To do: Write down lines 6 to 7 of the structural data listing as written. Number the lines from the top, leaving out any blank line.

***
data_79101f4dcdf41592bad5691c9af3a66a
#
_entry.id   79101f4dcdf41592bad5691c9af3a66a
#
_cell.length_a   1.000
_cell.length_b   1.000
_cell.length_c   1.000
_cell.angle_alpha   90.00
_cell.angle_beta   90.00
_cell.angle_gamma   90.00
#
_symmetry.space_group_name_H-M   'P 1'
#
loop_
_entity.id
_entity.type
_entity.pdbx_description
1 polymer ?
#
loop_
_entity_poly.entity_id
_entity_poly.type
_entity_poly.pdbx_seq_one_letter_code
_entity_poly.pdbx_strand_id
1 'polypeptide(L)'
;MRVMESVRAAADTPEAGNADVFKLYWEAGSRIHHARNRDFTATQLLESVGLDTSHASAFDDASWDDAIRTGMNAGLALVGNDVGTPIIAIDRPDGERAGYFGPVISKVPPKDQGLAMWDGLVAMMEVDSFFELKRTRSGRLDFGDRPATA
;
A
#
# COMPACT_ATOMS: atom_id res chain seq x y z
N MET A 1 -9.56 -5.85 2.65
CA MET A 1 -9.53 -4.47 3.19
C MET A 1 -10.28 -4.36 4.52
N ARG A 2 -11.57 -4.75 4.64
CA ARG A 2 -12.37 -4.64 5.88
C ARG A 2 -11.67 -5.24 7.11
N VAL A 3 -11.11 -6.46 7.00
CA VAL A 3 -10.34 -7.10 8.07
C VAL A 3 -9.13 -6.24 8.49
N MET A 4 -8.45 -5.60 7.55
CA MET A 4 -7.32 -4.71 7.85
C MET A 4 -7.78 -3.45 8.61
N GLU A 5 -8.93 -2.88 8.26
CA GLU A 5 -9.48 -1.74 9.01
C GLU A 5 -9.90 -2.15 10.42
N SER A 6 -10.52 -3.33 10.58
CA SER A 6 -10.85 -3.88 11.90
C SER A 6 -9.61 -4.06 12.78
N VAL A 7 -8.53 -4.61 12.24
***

_cell.length_b   1.000
_cell.length_c   1.000